A federal judge has rejected a bid by Guns N’ Roses frontman Axl Rose and two of the metal band’s former members to block Geffen Records from releasing a greatest hits compilation next week.
Rose sued the record label, a unit of Universal Music Group, last week, saying he never gave his permission to release the record or have its hits remixed for the new album. Former band members Slash and Duff McKagan, who haven’t been in the band since the early 1990s, joined the lawsuit.
But on Monday, U.S. District Judge Dale Fischer denied Rose’s request for an order blocking the release, scheduled for next Tuesday. The next hearing in the case is set for two days later.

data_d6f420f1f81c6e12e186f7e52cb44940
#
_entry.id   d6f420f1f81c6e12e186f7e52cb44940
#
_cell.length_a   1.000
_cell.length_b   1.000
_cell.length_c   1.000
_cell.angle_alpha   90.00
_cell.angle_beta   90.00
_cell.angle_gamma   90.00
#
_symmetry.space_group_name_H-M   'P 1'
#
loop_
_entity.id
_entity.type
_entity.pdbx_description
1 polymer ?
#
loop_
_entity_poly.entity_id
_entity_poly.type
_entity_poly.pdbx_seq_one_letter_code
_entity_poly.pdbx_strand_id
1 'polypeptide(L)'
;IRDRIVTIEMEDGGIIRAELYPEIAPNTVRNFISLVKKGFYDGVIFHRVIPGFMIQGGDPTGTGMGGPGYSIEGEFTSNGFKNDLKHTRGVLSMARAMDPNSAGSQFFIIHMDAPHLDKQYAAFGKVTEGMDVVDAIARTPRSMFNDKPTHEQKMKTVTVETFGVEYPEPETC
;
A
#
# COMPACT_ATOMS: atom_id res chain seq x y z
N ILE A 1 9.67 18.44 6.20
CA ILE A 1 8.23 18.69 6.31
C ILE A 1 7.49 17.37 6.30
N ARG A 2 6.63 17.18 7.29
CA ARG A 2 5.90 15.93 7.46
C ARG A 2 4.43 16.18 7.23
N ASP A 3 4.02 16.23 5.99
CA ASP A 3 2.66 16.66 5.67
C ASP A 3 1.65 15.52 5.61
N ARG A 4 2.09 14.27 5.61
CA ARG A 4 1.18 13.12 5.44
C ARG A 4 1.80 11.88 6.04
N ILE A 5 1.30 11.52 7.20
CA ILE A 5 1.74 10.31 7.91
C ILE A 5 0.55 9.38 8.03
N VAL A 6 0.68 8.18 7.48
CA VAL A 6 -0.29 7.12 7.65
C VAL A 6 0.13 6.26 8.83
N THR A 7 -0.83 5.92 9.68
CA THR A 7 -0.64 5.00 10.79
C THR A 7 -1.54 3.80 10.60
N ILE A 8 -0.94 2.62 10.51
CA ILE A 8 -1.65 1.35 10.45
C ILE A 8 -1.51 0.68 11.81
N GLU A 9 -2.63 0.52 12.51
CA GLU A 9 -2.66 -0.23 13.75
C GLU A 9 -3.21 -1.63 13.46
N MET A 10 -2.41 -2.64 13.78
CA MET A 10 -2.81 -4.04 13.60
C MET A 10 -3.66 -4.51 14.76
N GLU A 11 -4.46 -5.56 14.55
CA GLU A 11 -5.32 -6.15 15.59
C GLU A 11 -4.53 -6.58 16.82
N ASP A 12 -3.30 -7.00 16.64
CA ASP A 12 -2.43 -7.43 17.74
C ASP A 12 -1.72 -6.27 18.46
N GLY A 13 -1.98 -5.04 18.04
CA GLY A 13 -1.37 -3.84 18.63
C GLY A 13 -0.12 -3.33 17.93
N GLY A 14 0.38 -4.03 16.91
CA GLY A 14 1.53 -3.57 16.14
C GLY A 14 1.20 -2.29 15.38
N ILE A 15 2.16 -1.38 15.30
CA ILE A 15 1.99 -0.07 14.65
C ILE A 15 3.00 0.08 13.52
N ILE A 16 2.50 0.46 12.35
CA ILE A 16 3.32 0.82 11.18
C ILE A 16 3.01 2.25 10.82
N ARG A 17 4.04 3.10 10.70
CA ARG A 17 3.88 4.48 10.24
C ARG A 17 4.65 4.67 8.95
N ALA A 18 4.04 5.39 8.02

“Their lawsuit is meritless,” Universal Music Group spokesman Peter LoFrumento said Tuesday. “Fortunately, since the court has denied their application for a temporary restraining order, the album will be released as scheduled.”
Rose’s management declined to comment.
Led by the mercurial Rose, Guns N’ Roses soared to superstar status in the late 1980s following the release of “Appetite for Destruction,” with hits such as “Paradise City,” “Sweet Child O’ Mine” and “Welcome to the Jungle.”
The group continued to rack up hits in the early 1990s, but by the midpoint of the decade Rose was left as the only original member. He attempted a comeback in 2002 with a new lineup, but it fizzled after he was a no-show at several planned concerts.
Geffen decided to go ahead with the greatest hits album because Rose did not deliver on promises to complete a new record, tentatively titled, “Chinese Democracy,” a source familiar with the deal said on condition of anonymity.
Geffen has paid $13.5 million into the “Chinese Democracy” project, which has been more than seven years in the making, the source said.